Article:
Prohibit wins the King Stand Stakes, Royal Ascot 2011With a little under three weeks to go until the start of Royal Ascot 2012, it’s time to get stuck in to finding some winning horse racing tips, for what should be a very special Diamond Jubilee edition of the Royal meeting. First up, we’ll take a look at the cavalry charge that is the Group One King’s Stand Stakes. Last year’s winner Prohibit (right) looks set to line up again, but can he defend his crown? We’re not so sure, and have a 33/1 selection (Bet365) with which to oppose him…

Race History

The King’s Stand Stakes has been contested at Ascot since 1860. The race came about when bad weather that year meant that the Royal Stand Plate could not be contested over its usual two mile trip and as only five furlongs of the track were raceable, that was to be the distance of the new race. The title of the race was amended to the Queen’s Stand Plate and was contested every year until the death of Queen Victoria, when it was renamed to the King’s Stand Stakes.

The race was awarded Group One status when the grading system was introduced, but was later downgraded to a Group Two in 1988. In 2008 however, the King’s Stand Stakes regained its Group One status, thanks to the influx of top quality sprinters from abroad in the preceding years.

Key Trends

So who will win this year’s King’s Stand Stakes? It is usually a tricky race to call, due to the large number of participants and at this early stage, there are still 35 horses that could possibly line up on the opening day of Royal Ascot 2012. We need to thin the field a little, so we’ll take a look at recent winners of the race and try to spot any trends that might emerge. We can then apply these to the 2012 King’s Stand field, in an attempt to remove any horses that don’t have the usual profile of a King’s Stand winner.

Recent Form

  • 10 of the last 12 King’s Stand Stakes winners had run in between two and four races that season, before heading to Royal Ascot
  • 10 of the last 12 winners had won a race that year, prior to the King’s Stand Stakes
  • 10 of the last 12 winners had traveled to Ascot off the back of either a win (7) or a second place finish (3)

These three trends suggest that a potential King’s Stand winner should already be race fit, without being campaigned too heavily, and should also be in good form, having won at least one race so far in the year, and preferably having achieved a good result last time out.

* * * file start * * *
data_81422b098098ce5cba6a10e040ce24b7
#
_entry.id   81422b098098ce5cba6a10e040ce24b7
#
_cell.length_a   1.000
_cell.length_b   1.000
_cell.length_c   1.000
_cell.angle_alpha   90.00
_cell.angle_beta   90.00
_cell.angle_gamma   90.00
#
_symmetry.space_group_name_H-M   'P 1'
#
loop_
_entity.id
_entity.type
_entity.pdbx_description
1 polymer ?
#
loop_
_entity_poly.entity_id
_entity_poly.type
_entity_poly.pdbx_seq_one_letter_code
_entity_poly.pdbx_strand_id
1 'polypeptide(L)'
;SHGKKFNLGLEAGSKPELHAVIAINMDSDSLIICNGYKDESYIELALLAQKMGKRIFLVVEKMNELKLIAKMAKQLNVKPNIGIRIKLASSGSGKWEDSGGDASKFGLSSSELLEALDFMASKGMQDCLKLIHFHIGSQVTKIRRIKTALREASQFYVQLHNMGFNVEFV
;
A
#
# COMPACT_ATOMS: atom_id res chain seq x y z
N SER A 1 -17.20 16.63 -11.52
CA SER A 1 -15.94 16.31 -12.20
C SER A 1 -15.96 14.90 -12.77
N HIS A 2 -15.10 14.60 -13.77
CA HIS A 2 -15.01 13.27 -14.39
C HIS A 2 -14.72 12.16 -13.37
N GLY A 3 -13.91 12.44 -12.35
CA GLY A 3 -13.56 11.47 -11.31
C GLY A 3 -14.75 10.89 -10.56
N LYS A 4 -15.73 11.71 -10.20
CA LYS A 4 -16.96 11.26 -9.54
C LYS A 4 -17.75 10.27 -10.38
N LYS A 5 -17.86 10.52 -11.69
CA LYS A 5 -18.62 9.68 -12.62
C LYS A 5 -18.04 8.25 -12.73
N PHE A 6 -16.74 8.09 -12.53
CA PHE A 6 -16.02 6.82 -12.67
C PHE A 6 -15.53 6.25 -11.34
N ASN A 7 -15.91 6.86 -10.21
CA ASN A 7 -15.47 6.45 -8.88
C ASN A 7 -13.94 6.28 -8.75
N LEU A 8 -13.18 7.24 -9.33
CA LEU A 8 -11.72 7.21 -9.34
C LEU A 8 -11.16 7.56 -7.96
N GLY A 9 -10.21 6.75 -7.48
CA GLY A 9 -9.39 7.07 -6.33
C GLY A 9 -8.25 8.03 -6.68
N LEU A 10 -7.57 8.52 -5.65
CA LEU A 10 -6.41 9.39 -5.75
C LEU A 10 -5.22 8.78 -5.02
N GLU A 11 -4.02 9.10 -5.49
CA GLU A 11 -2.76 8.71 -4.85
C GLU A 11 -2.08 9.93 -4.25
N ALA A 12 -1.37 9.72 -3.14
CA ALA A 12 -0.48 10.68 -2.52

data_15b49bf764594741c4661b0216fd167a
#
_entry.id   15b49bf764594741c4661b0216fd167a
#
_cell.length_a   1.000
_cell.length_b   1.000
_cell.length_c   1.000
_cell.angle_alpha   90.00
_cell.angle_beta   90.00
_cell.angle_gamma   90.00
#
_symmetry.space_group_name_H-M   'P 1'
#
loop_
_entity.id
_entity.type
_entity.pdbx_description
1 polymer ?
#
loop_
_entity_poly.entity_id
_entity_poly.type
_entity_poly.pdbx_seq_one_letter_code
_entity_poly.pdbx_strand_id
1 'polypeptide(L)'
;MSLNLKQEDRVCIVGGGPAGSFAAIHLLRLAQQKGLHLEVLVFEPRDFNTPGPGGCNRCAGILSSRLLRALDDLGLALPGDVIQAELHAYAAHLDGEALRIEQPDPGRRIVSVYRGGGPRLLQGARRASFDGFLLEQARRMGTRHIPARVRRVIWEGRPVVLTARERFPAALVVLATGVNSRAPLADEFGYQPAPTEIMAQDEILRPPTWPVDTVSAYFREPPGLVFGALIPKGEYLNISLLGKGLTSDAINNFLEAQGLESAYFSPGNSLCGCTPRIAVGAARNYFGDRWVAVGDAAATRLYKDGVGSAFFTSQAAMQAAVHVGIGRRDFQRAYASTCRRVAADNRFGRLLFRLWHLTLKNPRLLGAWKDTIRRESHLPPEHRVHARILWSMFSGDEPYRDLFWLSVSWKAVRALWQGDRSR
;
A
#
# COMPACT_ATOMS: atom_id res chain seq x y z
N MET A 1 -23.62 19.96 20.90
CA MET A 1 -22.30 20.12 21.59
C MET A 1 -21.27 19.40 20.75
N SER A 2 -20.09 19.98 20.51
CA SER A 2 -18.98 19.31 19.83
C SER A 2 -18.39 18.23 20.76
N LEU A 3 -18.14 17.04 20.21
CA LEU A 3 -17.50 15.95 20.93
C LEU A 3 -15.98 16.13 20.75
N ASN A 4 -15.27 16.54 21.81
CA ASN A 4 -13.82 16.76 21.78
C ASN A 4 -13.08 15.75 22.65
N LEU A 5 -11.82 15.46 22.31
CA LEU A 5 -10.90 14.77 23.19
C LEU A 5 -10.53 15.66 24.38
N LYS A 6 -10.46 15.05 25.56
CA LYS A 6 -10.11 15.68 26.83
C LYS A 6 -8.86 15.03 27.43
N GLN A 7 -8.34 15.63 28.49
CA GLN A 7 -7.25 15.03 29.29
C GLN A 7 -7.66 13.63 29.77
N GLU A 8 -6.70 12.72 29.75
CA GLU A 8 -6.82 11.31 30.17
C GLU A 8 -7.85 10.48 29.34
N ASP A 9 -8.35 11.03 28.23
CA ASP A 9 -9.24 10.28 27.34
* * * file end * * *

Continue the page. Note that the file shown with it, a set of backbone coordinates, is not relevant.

Past Form

  • 11 of the last 12 King’s Stand Stakes winners had won at least once over 6f in their career
  • 10 of the last 12 winners had won a Group race

These two trends tell us a couple of things about the profile of a King’s Stand winner. First of all, they need a touch of class about them to win this Group One race at the Royal meeting. Ten of the last twelve winners arrived at Ascot with a Group success under their belt already, and the two exceptions to that trend had placed in Group 2 races.

Additionally, due to Ascot providing a stiff test for the sprinters, form over six furlongs is equally as important as form over five furlongs, and as you can see, the vast majority of King’s Stand winners had won races over that distance before lining up at Royal Ascot.

Summary

By applying the above trends to the current 2012 line up for the King’s Stand Stakes, we can reduce the field to just two horses that look to have the right sort of profile: Little Bridge and Beyond Desire.

Roger Varian’s Beyond Desire disappointed in his only Group One outing, which came at Longchamp in October. The five year old has since won a Listed Race in Britain by a head, before returning to Longchamp to take the Group Three Prix de Saint-Georges by a short head. Both of those wins came on Good to Soft, but he has won before on Good to Firm, so there’s nothing to suggest he isn’t versatile when it comes to the ground. Beyond Desire will arrive at Royal Ascot in the very best of form and although most bookmakers price him up around the 21.00 mark, Bet365 are a standout 34.00, which looks far too big and definitely worth an Each-Way bet.

In such a large field race, it’s always a good idea to have another option, and I also quite like Little Bridge – a classy looking sort based in Hong Kong. A winner of £620,956 (wins only), the six year old was last seen winning a Group Two race over at Sha Tin racecourse on yielding ground, having won a Group Three on Good ground the race before. Although yet to win a Group One, Little Bridge has raced six times at the highest level – including over trips that simply don’t suit – with his best performance coming over 6f in the Hong Kong Sprint Cup back in December, where he finished fourth (beaten just two lengths). The horse looks destined to win a Group One eventually and who’s to say that it can’t come at Royal Ascot? Bet365 and William Hill are currently the best priced, at 15.00.

Advice

The King’s Stand Stakes is always something of a cavalry charge, and there have been a few big priced winners in the recent past, such as Dominica at 16/1 (2002), Choisir at 25/1 (2003) and Equiano at 22/1 (2008). Beyond Desire looks massively overpriced and is definitely worth an Each-Way bet, while I wouldn’t be surprised to see Little Bridge finally get his nose in front in a Group One.

The King’s Stand Stakes
Tuesday 19th June 2012, 15:05

Beyond Desire (Each-Way) @ 34.00 (Bet365)
Little Bridge (Each-Way) @ 15.00 (Bet365)